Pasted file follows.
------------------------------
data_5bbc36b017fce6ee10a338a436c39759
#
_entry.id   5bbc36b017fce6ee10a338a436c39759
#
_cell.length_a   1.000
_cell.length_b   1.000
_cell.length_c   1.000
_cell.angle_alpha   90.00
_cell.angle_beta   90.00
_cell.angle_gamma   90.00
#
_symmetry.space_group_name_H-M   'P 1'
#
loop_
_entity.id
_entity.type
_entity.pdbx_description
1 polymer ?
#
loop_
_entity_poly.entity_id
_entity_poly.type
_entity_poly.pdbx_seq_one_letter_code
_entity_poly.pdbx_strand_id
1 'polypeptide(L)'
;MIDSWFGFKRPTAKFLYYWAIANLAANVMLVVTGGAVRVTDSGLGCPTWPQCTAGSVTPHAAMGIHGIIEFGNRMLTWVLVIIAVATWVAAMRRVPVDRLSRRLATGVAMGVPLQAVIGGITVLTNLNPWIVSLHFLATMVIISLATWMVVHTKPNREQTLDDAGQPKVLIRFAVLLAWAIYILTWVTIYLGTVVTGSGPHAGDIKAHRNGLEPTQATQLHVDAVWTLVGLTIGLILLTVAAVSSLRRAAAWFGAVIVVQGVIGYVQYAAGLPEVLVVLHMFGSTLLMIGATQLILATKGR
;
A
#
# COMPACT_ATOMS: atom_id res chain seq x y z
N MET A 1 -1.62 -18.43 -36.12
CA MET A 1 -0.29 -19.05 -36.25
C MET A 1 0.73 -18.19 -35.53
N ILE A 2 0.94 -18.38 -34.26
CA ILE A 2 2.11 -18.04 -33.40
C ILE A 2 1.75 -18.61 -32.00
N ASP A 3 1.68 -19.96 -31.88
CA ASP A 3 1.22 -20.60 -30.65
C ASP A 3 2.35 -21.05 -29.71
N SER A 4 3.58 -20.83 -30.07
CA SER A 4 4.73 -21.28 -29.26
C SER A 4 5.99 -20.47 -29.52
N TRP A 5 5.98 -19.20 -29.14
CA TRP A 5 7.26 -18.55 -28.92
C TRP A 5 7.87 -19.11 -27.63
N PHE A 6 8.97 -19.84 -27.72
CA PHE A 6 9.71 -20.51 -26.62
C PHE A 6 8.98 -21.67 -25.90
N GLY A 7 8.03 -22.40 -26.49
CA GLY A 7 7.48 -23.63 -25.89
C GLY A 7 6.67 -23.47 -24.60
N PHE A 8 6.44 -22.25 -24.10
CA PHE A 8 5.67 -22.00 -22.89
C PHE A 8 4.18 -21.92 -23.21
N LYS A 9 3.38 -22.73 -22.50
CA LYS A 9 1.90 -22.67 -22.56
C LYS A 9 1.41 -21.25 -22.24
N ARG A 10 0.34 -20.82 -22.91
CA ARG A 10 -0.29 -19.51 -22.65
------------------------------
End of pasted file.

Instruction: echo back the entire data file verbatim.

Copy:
data_5bbc36b017fce6ee10a338a436c39759
#
_entry.id   5bbc36b017fce6ee10a338a436c39759
#
_cell.length_a   1.000
_cell.length_b   1.000
_cell.length_c   1.000
_cell.angle_alpha   90.00
_cell.angle_beta   90.00
_cell.angle_gamma   90.00
#
_symmetry.space_group_name_H-M   'P 1'
#
loop_
_entity.id
_entity.type
_entity.pdbx_description
1 polymer ?
#
loop_
_entity_poly.entity_id
_entity_poly.type
_entity_poly.pdbx_seq_one_letter_code
_entity_poly.pdbx_strand_id
1 'polypeptide(L)'
;MIDSWFGFKRPTAKFLYYWAIANLAANVMLVVTGGAVRVTDSGLGCPTWPQCTAGSVTPHAAMGIHGIIEFGNRMLTWVLVIIAVATWVAAMRRVPVDRLSRRLATGVAMGVPLQAVIGGITVLTNLNPWIVSLHFLATMVIISLATWMVVHTKPNREQTLDDAGQPKVLIRFAVLLAWAIYILTWVTIYLGTVVTGSGPHAGDIKAHRNGLEPTQATQLHVDAVWTLVGLTIGLILLTVAAVSSLRRAAAWFGAVIVVQGVIGYVQYAAGLPEVLVVLHMFGSTLLMIGATQLILATKGR
;
A
#
# COMPACT_ATOMS: atom_id res chain seq x y z
N MET A 1 -1.62 -18.43 -36.12
CA MET A 1 -0.29 -19.05 -36.25
C MET A 1 0.73 -18.19 -35.53
N ILE A 2 0.94 -18.38 -34.26
CA ILE A 2 2.11 -18.04 -33.40
C ILE A 2 1.75 -18.61 -32.00
N ASP A 3 1.68 -19.96 -31.88
CA ASP A 3 1.22 -20.60 -30.65
C ASP A 3 2.35 -21.05 -29.71
N SER A 4 3.58 -20.83 -30.07
CA SER A 4 4.73 -21.28 -29.26
C SER A 4 5.99 -20.47 -29.52
N TRP A 5 5.98 -19.20 -29.14
CA TRP A 5 7.26 -18.55 -28.92
C TRP A 5 7.87 -19.11 -27.63
N PHE A 6 8.97 -19.84 -27.72
CA PHE A 6 9.71 -20.51 -26.62
C PHE A 6 8.98 -21.67 -25.90
N GLY A 7 8.03 -22.40 -26.49
CA GLY A 7 7.48 -23.63 -25.89
C GLY A 7 6.67 -23.47 -24.60
N PHE A 8 6.44 -22.25 -24.10
CA PHE A 8 5.67 -22.00 -22.89
C PHE A 8 4.18 -21.92 -23.21
N LYS A 9 3.38 -22.73 -22.50
CA LYS A 9 1.90 -22.67 -22.56
C LYS A 9 1.41 -21.25 -22.24
N ARG A 10 0.34 -20.82 -22.91
CA ARG A 10 -0.29 -19.51 -22.65